This week’s Pending Home Sales and Construction Spending data will shed more light on this all-important sector, which for the moment is a chink in the bull’s armor. But the summer months can spit out some squirrely data because it is also well documented that Americans are spending more on vacation travel this year than at any time in history. So, it stands to reason that there are just a lot of unengaged buyers and sellers in July and August, but the pace should pick back up before school starts in the fall.

A second chink in the bull’s armor was the widespread rash of selling in the Information Technology sector on Friday. What started out as a ho-hum day turned into a waterfall selloff from what I would call an illogical correlation. Just because a couple of social media stocks got trounced, that doesn’t mean that all of tech-land is suddenly sick. Conversely, Q2 results from the majority of global high-profile tech companies have been quite impressive and should continue so during the current quarter.

Product innovation, a strong global economy, and U.S. tax reform are stirring CIO investment in IT infrastructure. This has been a unique year for IT spending trends. Gartner Group predicts that global IT spending will reach $3.7 trillion by the end of the year – a staggering 6.2% increase from 2017, which is an unsustainable Compounded Annual Growth Rate (CAGR). Going forward, Gartner is forecasting something closer to a CAGR of 3% for the next five years, which is still a bullish investment proposition.

The optimistic outlook for IT spending got a big boost from tax reform. The corporate tax cut will have two effects, one short-term and one long-term. Companies will receive a windfall from the cut on existing investments that they can return to shareholders through increased dividends and buy-backs. But at the same time, companies face a lower tax burden for new investments, which encourages more capital spending that eventually translates into higher productivity and wage growth.

chart2.jpg

Graphs are for illustrative and discussion purposes only. Please read important disclosures at the end of this commentary.

Business investment in the United States is on the rise. Bloomberg Markets reports that among the S&P 500 companies that have reported results for the first quarter of 2018, capital spending increased by 39%, the fastest growth in seven years. And once the second-quarter data is compiled and released, I’m assuming the pace of spending might be comparable. Again, tax reform provided a huge short- and long-term jolt to corporate spending plans on IT and we’re only in year one of results from the tax rate cut.

Beware of Seasonal Market Volatility in August and September

Regardless of the rosy outlook from Gartner that the bullish chart above paints, the very best tech stocks can go from being among the most highly-touted names in the universe to ones where investors can’t exit them fast enough. Careful stock selection includes how to avert the trap doors in highly crowded trades. Those seeking yield should consider using any rallies during August and September to sell covered call options against underlying tech stocks. Friday’s tape was (in my view) a sign of near-term overhead resistance that comes after the most influential companies have reported their Q2 numbers.

We’re now better than halfway through earnings season and, after hearing that the economy is cruising along at a 4%+ pace of growth, some selling on the news last Friday should have come as no surprise. The Nasdaq had made a big run (nearly 15% YTD through last Wednesday), so some well-deserved backing-and-filling seems to be in order. I expect the overall market to consolidate on seasonally lighter trading volume for the next four to six weeks and then get back into gear as the third quarter comes to a close. It could be quite choppy between now and then, but the economic fundamentals are too strong to derail the bull trend as I expect to see foreign money continue to flow into U.S. equities as a global safe haven.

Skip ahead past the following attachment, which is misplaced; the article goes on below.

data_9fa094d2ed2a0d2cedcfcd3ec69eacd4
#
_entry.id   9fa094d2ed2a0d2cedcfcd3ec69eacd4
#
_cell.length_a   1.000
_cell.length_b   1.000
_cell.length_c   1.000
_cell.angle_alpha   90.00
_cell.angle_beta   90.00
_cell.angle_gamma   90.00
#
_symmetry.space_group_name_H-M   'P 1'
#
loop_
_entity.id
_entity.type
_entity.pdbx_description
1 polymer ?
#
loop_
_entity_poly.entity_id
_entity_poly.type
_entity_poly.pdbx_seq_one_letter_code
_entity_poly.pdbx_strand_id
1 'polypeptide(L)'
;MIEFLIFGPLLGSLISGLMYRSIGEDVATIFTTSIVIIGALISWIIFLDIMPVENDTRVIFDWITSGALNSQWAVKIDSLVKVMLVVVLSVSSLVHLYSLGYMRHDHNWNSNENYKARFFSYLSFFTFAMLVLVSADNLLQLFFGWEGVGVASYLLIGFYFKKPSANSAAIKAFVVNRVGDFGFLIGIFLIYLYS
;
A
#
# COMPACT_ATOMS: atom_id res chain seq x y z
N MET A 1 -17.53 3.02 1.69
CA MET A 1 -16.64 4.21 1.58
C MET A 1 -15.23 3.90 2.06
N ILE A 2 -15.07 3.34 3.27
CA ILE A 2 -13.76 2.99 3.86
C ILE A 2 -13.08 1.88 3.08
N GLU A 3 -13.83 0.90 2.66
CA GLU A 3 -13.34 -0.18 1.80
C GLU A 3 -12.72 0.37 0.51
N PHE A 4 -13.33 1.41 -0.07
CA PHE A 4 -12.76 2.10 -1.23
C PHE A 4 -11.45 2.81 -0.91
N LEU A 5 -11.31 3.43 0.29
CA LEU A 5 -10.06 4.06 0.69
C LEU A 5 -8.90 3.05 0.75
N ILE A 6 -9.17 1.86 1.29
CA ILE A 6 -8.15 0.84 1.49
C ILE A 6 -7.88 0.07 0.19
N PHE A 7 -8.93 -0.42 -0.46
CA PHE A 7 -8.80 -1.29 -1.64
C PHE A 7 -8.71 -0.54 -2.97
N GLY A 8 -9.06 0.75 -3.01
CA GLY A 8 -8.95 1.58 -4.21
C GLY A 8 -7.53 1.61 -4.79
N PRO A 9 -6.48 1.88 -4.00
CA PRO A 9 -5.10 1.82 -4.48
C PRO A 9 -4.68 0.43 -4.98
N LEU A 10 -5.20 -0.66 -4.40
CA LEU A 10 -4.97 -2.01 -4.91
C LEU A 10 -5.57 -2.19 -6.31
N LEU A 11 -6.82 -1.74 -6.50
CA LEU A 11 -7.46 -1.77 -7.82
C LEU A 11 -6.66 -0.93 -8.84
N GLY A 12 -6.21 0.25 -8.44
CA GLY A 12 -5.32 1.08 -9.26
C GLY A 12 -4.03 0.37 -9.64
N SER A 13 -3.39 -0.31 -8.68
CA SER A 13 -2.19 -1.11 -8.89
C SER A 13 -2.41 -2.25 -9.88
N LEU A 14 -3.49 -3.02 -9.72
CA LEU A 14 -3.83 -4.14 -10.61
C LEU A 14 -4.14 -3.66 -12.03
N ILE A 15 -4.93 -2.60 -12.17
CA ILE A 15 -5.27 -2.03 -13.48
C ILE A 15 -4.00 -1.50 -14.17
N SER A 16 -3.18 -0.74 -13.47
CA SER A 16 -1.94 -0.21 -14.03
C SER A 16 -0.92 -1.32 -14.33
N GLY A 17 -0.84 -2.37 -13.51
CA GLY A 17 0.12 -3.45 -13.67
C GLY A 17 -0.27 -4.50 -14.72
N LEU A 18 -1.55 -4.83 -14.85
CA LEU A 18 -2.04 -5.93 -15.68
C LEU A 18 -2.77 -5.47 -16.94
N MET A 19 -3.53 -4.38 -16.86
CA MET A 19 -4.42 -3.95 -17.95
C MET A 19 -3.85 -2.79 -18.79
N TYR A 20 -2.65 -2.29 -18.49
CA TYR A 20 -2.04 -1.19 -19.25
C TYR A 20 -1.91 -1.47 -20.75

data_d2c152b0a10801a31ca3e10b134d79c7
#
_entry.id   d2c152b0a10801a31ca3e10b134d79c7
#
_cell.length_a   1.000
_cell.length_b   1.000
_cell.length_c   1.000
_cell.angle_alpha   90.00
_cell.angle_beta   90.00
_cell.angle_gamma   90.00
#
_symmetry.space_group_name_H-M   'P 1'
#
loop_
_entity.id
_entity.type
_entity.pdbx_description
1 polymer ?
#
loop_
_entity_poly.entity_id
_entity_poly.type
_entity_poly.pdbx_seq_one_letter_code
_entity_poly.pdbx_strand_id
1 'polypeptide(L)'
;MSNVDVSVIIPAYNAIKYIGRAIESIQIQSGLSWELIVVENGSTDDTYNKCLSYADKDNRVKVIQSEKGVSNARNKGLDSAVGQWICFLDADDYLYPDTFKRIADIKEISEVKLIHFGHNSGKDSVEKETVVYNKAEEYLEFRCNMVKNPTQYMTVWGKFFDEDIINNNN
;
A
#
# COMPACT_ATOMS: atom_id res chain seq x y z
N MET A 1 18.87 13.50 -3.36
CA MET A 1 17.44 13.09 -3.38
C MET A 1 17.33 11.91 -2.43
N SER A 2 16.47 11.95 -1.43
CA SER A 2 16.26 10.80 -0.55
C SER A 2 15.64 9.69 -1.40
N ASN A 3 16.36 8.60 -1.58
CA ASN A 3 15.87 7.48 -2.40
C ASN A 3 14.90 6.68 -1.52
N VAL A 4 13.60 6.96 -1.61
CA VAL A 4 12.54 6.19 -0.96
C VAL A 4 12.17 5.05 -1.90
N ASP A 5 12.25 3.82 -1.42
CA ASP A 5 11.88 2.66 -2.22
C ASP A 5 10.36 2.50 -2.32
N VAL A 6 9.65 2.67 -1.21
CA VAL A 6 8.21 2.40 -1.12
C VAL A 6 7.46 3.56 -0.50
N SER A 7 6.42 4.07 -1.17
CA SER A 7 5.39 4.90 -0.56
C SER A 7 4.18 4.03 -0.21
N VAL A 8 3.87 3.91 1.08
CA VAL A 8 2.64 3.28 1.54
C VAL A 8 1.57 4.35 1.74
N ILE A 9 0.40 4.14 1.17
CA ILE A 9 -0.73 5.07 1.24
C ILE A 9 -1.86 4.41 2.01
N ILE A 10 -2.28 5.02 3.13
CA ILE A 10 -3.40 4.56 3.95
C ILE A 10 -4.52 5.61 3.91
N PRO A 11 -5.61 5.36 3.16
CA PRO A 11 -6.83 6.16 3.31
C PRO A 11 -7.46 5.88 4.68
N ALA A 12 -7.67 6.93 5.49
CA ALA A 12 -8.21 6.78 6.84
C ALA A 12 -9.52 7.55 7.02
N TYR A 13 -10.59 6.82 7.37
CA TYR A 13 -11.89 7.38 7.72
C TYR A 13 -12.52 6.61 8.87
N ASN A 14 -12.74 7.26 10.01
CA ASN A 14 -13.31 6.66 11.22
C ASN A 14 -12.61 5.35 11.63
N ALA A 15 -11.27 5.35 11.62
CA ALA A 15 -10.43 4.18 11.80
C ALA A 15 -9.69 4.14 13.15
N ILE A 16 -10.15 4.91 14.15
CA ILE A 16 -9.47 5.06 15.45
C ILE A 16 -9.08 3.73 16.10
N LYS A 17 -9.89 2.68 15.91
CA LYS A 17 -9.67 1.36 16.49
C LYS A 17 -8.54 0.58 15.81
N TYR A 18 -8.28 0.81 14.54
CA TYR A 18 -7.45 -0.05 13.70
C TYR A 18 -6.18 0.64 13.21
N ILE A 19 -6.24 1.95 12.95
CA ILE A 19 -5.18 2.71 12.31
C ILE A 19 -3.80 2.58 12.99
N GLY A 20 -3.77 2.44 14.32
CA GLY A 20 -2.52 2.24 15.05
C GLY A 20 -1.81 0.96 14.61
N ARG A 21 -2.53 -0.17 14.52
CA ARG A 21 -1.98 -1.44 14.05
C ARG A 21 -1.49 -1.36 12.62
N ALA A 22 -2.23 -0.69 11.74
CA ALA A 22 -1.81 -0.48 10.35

With that understanding, any pullbacks will be constructive, relatively short-lived, and met with fresh buying interest on any meaningful dip. There is just too much global liquidity that wants to own the biggest, fastest growing, and most trusted market in the world. America’s economic prosperity should do much to lift the global markets as a whole and relieve much of the tension that has beset emerging markets. When the 800-pound gorilla does the heavy lifting for the rest of the world, everyone wins.

Any armor-piercing threats to the bull case will be much larger in scale than a summer slowdown in housing or a knee-jerk sell-off in an otherwise powerful tech sector. A few chinks here and there from headline risk are to be expected along the way when the investing world goes on vacation, leaving few to mind the affairs on Wall Street. When the heat of August and market volatility subside, however, the armor of this bull market can repel any and all attacks. And what if there is a meaningful breakthrough with China on trade talks, for if there is, the market may simply take off, declaring, “I am Batman!”

Meme.jpg

Growth Mail:

*All content of "Growth Mail" represents the opinion of Gary Alexander*

Brace Yourself! The Market’s Worst Month (-1%) Starts Tomorrow

by Gary Alexander

Are you ready to endure the worst month of the year – 31 days of heat and market torture, with Europe on endless vacation and the hostile U.S press nipping at the President’s heels? Despite a glorious earnings season, you’ll hear a parade of pundits warning once again of “peak earnings,” an end to the bull market, a recession ahead, mid-term elections, a trade war with China, and more. It’s market “hurricane season.”